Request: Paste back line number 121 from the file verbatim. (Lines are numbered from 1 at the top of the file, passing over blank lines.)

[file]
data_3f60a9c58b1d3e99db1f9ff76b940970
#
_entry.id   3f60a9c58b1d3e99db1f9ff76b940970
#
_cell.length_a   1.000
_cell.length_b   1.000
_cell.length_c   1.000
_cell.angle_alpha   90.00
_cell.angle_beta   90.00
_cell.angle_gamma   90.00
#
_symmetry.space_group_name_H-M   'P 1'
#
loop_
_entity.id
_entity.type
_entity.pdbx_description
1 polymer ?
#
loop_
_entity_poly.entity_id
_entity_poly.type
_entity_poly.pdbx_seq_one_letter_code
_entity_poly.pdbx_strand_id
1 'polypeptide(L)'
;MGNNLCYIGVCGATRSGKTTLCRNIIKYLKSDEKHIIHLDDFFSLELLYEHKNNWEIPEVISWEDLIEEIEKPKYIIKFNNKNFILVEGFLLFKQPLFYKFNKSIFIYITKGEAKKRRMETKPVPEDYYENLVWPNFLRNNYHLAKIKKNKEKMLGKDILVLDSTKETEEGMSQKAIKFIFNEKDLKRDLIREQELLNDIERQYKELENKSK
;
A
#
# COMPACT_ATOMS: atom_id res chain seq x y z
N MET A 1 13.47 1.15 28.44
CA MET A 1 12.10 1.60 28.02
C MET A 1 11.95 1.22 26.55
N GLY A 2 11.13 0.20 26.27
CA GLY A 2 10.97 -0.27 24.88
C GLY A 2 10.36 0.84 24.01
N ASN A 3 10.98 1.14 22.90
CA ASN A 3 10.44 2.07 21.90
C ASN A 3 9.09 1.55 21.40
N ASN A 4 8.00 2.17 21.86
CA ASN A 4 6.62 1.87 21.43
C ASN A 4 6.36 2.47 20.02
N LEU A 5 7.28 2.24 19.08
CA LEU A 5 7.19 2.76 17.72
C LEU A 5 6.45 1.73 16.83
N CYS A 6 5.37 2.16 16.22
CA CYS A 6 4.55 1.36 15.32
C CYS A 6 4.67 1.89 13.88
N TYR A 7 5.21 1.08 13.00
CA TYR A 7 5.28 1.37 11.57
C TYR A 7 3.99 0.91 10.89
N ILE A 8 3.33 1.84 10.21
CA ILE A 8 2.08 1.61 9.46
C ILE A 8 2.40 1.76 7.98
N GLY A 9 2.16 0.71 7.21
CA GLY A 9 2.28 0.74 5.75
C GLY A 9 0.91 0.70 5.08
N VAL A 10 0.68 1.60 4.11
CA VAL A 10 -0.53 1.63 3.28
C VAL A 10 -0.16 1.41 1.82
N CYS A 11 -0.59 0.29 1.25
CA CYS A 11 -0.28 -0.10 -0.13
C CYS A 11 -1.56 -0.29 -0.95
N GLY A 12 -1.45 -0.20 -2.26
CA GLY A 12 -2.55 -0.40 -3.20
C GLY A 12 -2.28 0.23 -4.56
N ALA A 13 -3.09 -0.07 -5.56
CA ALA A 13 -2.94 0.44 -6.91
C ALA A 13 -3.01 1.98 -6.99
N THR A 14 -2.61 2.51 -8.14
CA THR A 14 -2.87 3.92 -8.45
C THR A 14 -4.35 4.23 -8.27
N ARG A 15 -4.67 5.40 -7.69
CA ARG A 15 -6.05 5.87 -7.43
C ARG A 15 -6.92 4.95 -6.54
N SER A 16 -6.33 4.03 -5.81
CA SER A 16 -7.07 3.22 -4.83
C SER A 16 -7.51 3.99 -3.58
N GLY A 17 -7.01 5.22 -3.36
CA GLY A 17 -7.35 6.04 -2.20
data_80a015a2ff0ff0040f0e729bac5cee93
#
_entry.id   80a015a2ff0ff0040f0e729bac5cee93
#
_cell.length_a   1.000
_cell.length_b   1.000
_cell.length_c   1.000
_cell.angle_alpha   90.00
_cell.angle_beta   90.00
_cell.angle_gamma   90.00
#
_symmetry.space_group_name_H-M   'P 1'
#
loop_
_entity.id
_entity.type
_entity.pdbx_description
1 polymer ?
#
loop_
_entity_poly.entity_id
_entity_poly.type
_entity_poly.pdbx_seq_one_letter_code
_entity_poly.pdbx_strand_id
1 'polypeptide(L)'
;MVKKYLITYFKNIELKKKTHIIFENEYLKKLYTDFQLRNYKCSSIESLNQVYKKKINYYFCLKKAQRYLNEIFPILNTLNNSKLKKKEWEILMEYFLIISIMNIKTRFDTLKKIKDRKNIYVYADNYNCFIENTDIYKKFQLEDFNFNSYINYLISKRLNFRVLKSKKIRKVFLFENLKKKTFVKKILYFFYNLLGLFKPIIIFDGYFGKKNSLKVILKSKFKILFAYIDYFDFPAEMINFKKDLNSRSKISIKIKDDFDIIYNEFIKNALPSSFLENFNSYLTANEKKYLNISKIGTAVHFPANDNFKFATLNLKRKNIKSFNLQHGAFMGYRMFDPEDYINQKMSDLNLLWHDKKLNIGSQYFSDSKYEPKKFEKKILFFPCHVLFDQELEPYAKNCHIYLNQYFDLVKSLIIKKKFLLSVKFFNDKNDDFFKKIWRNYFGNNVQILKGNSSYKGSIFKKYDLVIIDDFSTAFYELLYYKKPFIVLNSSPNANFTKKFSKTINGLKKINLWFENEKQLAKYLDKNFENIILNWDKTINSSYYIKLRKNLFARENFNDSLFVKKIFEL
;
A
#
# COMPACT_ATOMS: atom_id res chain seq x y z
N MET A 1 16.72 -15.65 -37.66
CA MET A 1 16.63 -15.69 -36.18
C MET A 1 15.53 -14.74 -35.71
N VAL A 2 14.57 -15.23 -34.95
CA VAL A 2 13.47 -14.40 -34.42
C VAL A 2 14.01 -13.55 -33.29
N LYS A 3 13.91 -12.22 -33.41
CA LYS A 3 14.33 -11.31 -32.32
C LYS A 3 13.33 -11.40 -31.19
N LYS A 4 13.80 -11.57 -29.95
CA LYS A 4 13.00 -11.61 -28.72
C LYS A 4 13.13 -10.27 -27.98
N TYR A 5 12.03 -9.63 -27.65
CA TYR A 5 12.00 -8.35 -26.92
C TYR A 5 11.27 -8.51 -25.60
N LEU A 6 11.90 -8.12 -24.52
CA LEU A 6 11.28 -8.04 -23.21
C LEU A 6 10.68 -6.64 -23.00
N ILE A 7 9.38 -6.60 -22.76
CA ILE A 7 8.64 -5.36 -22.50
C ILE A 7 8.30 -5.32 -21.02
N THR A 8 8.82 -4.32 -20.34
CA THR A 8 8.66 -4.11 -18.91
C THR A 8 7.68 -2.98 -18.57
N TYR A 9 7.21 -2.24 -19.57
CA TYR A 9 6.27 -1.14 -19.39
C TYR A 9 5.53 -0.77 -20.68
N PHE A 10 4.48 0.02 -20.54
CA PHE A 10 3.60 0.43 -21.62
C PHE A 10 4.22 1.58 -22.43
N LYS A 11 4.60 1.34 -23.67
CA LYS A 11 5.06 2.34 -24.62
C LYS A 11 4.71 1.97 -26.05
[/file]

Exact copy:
CA LYS A 4 13.00 -11.61 -28.72